Officials at the Lawrence Berkeley National Laboratory announced Wednesday that lab researchers are working on three projects that could strengthen homeland security and help combat terrorist activities.
Lab researchers recently went to Washington, D.C. to brief Secretary of Energy Spencer Braham and Homeland Security Director Tom Ridge on the projects’ progress, which are only a few of the more than 24 technologies being developed by the Department of Energy.
Researchers are developing a screening device to help authorities look into cargo containers and luggage to detect explosives, a training kit that helps first responders evaluate the threat of chemical or biological exposure to buildings, and a catalogue of the DNA of potentially dangerous biological agents.
The Compact Neutron Source is a portable device that uses neutrons to rapidly screen the contents of baggage, air cargo and mail for explosives or fissionable materials.
Although similar devices already are available in large sizes, portable machines would be ideal for spot and continuous checks of large containers.
These portable devices, which run on electricity and not radioactive sources, like the current models, work on power that is a thousand times greater than the power source on existing machines, allowing for the detection of smaller objects, faster screening and a clearer discrimination amongst materials inside a container.
The initial prototype of this tool is expected to be complete in three months. At least five, and up to 10 machines, will be deployed within the next nine months.
The laboratory’s Environmental Energy Technologies Division is responsible for the second project being developed – a building occupant protection guide, which is designed to help first responders and occupants respond to a building site that may have been attacked with chemical or biological agents.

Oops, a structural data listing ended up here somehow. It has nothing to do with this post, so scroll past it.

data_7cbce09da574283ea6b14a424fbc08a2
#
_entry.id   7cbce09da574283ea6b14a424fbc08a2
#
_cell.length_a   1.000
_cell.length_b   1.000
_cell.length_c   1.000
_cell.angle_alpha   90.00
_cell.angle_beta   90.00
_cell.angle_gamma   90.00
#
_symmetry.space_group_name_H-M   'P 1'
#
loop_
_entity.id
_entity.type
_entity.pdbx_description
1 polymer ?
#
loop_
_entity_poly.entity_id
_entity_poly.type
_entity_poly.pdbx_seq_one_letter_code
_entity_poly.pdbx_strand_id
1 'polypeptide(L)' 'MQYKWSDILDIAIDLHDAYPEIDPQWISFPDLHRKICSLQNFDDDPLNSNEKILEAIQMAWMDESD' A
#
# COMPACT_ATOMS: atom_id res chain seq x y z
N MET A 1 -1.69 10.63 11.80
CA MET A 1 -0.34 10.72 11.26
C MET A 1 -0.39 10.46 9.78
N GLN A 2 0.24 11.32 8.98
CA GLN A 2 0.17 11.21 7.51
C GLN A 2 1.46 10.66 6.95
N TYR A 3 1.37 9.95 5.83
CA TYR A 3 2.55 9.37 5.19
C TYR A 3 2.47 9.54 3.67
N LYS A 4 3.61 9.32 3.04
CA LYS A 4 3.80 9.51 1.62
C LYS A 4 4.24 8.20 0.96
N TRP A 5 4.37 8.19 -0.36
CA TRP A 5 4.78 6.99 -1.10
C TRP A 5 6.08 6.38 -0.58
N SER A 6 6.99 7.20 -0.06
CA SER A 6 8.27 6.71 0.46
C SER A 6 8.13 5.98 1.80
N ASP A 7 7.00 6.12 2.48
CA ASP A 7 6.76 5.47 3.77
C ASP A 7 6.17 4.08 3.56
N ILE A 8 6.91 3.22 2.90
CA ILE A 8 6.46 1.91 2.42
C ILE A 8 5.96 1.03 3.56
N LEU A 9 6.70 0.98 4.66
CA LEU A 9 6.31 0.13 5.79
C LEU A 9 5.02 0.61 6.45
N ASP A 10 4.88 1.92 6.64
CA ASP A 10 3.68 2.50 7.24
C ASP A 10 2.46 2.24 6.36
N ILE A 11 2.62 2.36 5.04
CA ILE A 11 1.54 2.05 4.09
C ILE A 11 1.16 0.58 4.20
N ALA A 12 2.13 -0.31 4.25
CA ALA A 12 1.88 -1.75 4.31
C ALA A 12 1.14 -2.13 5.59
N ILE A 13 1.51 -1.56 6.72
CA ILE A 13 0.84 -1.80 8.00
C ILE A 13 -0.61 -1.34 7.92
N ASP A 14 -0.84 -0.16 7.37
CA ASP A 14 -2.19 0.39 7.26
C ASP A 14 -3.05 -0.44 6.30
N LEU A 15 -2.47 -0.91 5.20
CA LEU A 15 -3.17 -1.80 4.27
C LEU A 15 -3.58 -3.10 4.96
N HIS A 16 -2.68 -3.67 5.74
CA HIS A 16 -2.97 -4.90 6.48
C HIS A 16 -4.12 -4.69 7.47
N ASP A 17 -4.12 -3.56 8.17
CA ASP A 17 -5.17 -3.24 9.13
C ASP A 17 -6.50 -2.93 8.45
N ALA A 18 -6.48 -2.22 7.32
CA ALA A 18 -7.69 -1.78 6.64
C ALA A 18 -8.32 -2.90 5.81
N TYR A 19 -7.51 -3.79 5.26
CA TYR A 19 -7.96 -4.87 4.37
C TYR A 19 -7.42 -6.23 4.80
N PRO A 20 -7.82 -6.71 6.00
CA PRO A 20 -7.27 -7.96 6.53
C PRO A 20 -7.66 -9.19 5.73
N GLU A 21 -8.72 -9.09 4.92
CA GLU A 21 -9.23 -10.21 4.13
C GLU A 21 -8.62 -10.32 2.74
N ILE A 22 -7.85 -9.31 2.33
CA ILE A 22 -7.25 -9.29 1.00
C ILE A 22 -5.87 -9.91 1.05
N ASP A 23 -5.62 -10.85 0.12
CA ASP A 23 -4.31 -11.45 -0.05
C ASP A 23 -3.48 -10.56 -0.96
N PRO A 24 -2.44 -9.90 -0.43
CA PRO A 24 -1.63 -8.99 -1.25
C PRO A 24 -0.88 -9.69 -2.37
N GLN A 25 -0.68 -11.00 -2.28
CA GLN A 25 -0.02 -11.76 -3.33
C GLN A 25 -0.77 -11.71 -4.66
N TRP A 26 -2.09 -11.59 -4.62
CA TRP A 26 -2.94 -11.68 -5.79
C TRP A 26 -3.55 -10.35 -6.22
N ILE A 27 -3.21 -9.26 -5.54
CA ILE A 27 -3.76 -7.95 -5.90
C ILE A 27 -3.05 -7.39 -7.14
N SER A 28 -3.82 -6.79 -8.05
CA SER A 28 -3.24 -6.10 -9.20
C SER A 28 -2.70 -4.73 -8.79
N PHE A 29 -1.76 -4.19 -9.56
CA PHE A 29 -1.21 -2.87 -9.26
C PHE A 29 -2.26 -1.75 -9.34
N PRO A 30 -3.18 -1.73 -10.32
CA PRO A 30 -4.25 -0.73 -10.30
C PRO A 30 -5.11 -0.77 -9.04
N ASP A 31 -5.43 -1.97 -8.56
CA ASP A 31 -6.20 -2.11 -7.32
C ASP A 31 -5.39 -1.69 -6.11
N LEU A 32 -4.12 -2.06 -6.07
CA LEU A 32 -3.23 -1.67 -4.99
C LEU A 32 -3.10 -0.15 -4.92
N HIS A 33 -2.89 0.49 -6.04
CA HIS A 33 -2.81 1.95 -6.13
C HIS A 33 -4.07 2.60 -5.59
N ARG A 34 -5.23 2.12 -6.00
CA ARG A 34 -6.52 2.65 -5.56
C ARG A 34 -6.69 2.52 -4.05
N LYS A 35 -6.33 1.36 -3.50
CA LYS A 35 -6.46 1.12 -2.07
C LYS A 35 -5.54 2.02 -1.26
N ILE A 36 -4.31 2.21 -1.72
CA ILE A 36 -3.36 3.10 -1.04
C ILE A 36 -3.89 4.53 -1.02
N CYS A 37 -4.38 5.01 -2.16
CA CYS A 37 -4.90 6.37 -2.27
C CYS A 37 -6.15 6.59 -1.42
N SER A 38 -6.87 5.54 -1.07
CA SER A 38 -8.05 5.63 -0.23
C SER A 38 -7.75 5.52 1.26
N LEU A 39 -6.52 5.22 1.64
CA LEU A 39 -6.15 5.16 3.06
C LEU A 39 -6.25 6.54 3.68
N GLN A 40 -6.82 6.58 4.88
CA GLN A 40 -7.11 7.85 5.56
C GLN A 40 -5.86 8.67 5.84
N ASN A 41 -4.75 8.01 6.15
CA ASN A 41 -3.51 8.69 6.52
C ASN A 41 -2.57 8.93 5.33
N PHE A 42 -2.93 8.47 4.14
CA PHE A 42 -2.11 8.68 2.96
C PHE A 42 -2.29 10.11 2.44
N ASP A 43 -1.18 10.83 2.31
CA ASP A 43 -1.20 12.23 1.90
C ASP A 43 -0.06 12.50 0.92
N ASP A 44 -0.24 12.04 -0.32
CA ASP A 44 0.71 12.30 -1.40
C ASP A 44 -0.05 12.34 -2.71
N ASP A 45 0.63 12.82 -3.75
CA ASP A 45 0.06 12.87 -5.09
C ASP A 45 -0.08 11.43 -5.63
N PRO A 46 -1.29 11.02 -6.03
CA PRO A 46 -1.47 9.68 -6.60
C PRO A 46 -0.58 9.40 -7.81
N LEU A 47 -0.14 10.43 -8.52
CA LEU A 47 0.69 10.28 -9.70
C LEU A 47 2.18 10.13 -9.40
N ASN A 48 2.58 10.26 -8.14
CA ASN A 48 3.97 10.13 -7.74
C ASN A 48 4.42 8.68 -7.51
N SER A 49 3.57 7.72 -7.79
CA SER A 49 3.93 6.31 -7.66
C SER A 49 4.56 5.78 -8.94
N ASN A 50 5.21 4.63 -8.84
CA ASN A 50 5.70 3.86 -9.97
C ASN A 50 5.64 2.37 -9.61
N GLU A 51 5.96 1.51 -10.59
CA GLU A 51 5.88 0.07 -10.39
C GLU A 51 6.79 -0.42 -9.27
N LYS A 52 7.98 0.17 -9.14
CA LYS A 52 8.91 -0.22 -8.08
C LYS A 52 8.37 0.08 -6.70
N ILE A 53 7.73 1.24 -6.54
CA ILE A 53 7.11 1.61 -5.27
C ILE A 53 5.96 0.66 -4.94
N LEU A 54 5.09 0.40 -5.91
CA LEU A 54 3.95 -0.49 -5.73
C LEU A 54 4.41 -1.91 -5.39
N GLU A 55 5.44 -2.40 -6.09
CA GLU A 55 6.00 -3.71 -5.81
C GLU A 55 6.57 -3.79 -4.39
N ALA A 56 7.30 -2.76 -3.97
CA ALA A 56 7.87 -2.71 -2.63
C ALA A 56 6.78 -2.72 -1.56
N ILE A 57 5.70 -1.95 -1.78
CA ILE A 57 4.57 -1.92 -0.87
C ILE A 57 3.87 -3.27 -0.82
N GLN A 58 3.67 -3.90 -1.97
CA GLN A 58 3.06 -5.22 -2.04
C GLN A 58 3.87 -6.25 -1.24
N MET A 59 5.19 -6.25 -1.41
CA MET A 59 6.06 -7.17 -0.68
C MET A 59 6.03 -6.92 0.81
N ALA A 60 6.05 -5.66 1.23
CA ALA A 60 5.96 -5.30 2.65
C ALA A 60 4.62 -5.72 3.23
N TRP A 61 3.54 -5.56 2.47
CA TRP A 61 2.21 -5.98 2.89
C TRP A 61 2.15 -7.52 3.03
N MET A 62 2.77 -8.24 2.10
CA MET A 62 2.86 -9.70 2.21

The guide is presented as an informational booklet, which explains how contamination spreads through office buildings so rescue workers can move to minimize the impact of the contamination and cut down on exposure.
The guide helps emergency responders, building owners and occupants determine where exposure will be the greatest and where contamination is likely to spread.
A draft guide is complete and ready for review by a focus group. Its production and distribution will follow soon after.
The third project is a rapid DNA sequencer of microbial pathogens.
The goal of this project is to develop a complete DNA sequence catalogue of potential microbes that could be used during terrorist attacks.
Such a catalogue would help scientists identify bacteria strains and determine if a suspected strain is or is not infectious, and help researchers create antidotes to bioterrorist agents.
The sequencing of so-called biothreat agents is ready to begin in the next three weeks. Research will be conducted at the Department Of Energy’s Joint Genome Institute in Walnut Creek, which is led by scientists from national laboratories in Berkeley, Livermore and Los Alamos.
The Joint Genome Institute has developed a rapid, cost-effective sequencing process that can sequence microbes in one to three days.